Eleven years ago, I wrote an article asking Is Java Becoming an ‘Emerging Technology’? Ask O’Reilly”. Think about that: in 2011, how could one have sensibly argued that Java was an ’emerging technology’? The language already had a long history, deep integration across all spectra of business and scientific software development. How, at that point, could Java possibly represent ’emerging technology’?
O’Reilly Media at that time was featuring several articles describing why Java was suddenly newly relevant (for this, we can thank the core Java developers who never stopped developing new features). O’Reilly had recently published:
- Seven Java projects that changed the world
- Seven reasons you should use Java again
- A rough guide to JVM languages
These articles were published on O’Reilly Radar, the objective of which was to provide “Insight, analysis, and research about emerging technologies”. So the question in 2011 was: did O’Reilly consider Java circa 2011 to represent an emergent technology? They did, and in retrospect it seems that they were quite correct in their assessment.
In 2011, core Java was the basis of emerging platforms like Groovy and NetBeans, projects like GlassFish, Hudson/Jenkins, new JVM languages, enormous growth in Java User Groups and new Java conferences and gatherings, both large and small, international and local. I attended many of these gatherings and reported on the happenings as Java.net editor.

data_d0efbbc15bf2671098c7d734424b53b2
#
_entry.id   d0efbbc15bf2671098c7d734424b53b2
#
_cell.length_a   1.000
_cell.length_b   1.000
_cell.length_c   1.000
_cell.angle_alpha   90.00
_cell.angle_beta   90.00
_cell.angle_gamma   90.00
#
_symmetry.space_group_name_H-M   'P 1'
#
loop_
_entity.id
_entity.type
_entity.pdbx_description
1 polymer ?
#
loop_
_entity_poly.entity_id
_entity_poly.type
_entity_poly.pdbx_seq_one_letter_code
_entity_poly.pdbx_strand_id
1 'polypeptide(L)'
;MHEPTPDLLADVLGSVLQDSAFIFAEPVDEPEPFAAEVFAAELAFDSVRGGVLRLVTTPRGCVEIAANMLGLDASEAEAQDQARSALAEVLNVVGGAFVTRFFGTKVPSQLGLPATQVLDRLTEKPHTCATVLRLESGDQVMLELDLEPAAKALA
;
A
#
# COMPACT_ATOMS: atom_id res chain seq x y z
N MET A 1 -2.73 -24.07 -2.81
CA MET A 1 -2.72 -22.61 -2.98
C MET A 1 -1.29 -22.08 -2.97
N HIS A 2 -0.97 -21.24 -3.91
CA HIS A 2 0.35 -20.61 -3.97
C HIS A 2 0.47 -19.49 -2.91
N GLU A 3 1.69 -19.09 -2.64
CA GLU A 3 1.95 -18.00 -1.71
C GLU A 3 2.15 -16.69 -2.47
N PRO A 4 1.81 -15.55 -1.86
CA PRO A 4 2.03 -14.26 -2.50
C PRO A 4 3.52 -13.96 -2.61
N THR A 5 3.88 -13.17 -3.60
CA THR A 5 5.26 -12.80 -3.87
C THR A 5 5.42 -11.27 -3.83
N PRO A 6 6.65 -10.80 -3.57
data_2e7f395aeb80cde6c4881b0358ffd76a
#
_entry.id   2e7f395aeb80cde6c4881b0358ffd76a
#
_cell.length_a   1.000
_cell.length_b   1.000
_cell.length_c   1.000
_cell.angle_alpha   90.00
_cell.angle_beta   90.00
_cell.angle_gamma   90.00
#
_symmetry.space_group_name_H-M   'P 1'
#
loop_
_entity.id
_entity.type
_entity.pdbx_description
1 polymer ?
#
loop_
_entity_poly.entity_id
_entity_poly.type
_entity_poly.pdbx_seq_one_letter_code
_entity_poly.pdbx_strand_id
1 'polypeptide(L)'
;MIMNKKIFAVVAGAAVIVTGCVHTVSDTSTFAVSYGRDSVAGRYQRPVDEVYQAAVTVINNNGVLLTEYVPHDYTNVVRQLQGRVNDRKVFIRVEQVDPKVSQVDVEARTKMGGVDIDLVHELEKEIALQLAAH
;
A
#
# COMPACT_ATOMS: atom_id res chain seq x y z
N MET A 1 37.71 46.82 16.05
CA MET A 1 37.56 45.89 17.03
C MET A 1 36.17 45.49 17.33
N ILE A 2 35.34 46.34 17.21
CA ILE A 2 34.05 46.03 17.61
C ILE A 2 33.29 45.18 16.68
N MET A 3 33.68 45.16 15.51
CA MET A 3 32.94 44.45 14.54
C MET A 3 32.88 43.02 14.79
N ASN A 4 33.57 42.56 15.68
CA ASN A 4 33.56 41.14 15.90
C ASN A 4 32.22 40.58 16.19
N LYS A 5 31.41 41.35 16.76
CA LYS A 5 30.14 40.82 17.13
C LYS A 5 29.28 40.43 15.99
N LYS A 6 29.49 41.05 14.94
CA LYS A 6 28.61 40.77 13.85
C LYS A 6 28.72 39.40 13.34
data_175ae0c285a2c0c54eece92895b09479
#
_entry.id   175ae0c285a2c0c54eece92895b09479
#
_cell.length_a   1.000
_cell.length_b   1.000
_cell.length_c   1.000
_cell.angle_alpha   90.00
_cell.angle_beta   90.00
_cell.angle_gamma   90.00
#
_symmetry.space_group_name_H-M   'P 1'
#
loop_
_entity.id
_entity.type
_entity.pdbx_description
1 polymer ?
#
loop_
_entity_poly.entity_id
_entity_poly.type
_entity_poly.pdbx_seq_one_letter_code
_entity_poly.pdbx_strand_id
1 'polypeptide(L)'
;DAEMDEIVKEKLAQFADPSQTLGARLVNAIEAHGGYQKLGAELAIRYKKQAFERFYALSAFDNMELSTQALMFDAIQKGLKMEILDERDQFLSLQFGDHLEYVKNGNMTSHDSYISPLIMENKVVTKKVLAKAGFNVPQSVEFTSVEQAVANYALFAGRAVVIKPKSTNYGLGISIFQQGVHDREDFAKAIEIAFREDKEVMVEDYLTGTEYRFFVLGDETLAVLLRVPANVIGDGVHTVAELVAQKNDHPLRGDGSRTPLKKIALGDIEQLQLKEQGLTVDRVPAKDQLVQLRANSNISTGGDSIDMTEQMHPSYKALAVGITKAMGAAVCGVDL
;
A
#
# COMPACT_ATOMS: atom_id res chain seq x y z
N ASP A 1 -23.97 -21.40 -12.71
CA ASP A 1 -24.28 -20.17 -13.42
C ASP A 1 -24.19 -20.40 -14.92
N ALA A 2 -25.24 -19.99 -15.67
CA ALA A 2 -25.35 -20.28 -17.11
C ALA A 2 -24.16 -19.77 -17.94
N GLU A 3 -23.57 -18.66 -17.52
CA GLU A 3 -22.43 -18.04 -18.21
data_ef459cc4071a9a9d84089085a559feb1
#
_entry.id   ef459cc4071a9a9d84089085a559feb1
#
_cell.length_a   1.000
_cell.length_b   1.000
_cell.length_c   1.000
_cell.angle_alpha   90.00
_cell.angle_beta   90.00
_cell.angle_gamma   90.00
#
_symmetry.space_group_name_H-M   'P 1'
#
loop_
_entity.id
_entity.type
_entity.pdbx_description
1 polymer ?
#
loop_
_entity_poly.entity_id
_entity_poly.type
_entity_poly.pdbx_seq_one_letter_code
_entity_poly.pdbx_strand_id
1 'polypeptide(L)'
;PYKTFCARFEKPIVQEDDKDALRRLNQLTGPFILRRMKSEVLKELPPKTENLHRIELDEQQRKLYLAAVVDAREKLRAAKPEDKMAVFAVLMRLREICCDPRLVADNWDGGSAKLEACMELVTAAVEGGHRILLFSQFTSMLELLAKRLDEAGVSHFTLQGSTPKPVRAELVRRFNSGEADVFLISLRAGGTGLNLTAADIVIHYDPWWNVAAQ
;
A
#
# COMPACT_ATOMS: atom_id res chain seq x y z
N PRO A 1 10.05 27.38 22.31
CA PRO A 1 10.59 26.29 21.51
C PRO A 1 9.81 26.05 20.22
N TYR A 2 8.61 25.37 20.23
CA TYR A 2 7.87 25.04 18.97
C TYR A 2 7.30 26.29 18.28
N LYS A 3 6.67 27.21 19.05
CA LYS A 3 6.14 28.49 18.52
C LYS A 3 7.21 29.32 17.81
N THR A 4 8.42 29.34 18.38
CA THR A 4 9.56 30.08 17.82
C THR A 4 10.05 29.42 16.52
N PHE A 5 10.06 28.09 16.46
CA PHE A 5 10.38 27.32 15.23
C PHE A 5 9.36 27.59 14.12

Fast forward to today, and Java is clearly vibrant. Other languages are vibrant as well. What stands out for me, though, is that, unlike others, the Java platform is akin to a programming platform that sits upon any operating system, which easily supports the development of new languages built upon the JVM platform.
That may sound confusing, but think about it: you have Python, a great language where the same code can run without change on many diverse operating systems. But everyone has to program in Python. You have C/C++, which run on diverse operating systems, but you have to change the code to make it work on diverse operating systems. I won’t even get into FORTRAN (with which I have immense historic experience). Then you have Java, or better stated the Java platform, wherein the JVM supports an infinity of languages that that can be tuned to utilize the JVM for their own purposes, all runnable anywhere (as the old phrase went), any hardware large or micro, any OS.
That’s the big difference. The JVM is a sort of super-OS that runs on all prominent hardware and software platforms, which facilitates the development of new special purpose software languages, eliminating the need for the language itself to address hardware and OS issues.
To me, this makes the JVM perhaps the most significant emerging software development techology in this modern era.
Developers can simply use the Java Virtual Machine as the basis of their new languages and technology. This means that any advances in the JVM will automatically advance the proficiency and efficacy of any program developed in any JVM language. This is why recent developments that increase the performance of the open source OpenJDK are pertinent to the entire spectrum of developers and companies who utilize the Java JVM platform.
Is Java still an ’emerging technology’? Yes. Every advance in creating a better performing JVM will increase the performance of every program ever developed in any JVM language.